Saturday, September 10, 2011

Letters from the Front: Jedediah Huntington to Jabez Huntington, 25 Dec. 1775. Camp at Roxbury, Massachusetts.

 "I expect an Attempt will be made to set fire to part of the Town of Boston rather than it should be made Fuel for our Enemies who are pulling down Houses to burn."

In this installment of the Letters from the Front series, we pick up with Jedediah Huntington's correspondence, almost a month after our previous entry. While his appointment as Colonel of the 17th Connecticut Regiment was still seven days away, Huntington was nevertheless consumed with the business of completing recruitment and attending to other administrative tasks. As his letter shows, the Siege of Boston was not a quiet period for the Continental Army: deserters from the British forces provided a steady source of gossip and rumor even as the heavy cannon from Fort Ticonderoga that would bring the siege to its end were on the way with Col. Henry Knox. Huntington's reference to setting part of Boston on fire to deny its use to the British provides an example of how far some Americans were willing to go to secure independence. The closing passage, referring to medical supplies coming up from New York, highlights the role of Huntington's father, Jabez, who would become a Major General in the Connecticut militia in December 1776. Thanks go to Andrew Dauphinee, loyal David Library Volunteer, for transcribing this document.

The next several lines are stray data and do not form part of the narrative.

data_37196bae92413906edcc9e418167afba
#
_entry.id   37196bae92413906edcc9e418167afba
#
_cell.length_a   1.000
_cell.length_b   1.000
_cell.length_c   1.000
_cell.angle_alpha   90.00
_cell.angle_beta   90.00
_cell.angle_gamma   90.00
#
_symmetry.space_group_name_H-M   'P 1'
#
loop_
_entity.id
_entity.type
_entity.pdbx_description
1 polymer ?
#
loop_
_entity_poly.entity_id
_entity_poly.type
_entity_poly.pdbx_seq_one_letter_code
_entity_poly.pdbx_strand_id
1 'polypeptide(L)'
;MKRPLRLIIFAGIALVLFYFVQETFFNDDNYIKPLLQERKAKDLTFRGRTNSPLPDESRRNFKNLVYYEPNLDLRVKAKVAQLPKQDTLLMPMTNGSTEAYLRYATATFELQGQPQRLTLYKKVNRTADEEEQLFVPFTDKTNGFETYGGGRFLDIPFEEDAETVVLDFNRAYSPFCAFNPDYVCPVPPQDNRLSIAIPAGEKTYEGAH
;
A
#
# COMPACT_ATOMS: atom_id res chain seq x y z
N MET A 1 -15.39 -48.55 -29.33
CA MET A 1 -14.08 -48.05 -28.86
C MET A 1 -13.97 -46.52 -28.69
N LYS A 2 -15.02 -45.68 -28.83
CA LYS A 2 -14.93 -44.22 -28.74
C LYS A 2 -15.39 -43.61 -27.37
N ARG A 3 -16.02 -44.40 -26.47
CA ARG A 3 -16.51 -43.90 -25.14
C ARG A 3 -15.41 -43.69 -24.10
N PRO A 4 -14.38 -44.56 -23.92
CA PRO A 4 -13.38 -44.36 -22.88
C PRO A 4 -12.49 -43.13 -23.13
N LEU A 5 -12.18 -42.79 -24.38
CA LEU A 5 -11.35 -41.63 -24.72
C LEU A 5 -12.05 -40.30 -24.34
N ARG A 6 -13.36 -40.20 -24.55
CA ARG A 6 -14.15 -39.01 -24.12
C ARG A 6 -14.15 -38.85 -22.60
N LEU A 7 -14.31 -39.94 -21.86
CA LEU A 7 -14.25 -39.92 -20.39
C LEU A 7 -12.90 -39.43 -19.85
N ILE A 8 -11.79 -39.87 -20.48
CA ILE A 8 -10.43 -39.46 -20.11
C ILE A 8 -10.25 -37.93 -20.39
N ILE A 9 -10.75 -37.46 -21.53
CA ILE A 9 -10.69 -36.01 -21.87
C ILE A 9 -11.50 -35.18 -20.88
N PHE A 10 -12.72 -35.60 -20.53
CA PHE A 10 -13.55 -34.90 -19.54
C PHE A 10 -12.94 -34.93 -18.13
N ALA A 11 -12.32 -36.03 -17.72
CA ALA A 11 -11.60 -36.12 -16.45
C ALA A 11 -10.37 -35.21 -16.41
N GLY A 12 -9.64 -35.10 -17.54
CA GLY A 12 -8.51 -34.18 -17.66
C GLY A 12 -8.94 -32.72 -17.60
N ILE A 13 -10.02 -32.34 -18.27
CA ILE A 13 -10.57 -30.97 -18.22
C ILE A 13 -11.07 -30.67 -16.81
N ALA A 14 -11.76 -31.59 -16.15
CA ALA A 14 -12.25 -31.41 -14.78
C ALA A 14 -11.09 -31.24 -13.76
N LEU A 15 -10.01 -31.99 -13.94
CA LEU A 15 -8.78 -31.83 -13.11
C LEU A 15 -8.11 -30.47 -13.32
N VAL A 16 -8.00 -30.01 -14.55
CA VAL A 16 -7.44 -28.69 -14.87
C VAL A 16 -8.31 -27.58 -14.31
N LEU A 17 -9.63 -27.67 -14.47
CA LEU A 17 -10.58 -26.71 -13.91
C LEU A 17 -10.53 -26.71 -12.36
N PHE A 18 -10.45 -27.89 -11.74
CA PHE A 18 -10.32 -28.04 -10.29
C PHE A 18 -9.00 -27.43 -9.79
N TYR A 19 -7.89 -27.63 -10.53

Thursday, September 1, 2011

Letters from the Front: Jedediah Huntington to Jabez Huntington, 4 Dec. 1775. Roxbury Camp, Massachusetts.

"I fear as to our numbers, the new Regiments fill up but slowly-great many of the Soldiers regardless the most important consequence, are determined to leave the Service."

In this installment of the Letters from the Front series, we continue with the war as seen by Jedediah Huntington. Almost a month has passed since his previous letter and events have moved quickly for the Continental Army as well as for Huntington's personal life. Thanks to the success of the privateers, the Continental Army received a much-needed supply of arms and ammunition, alleviating shortages that had left many troops unarmed.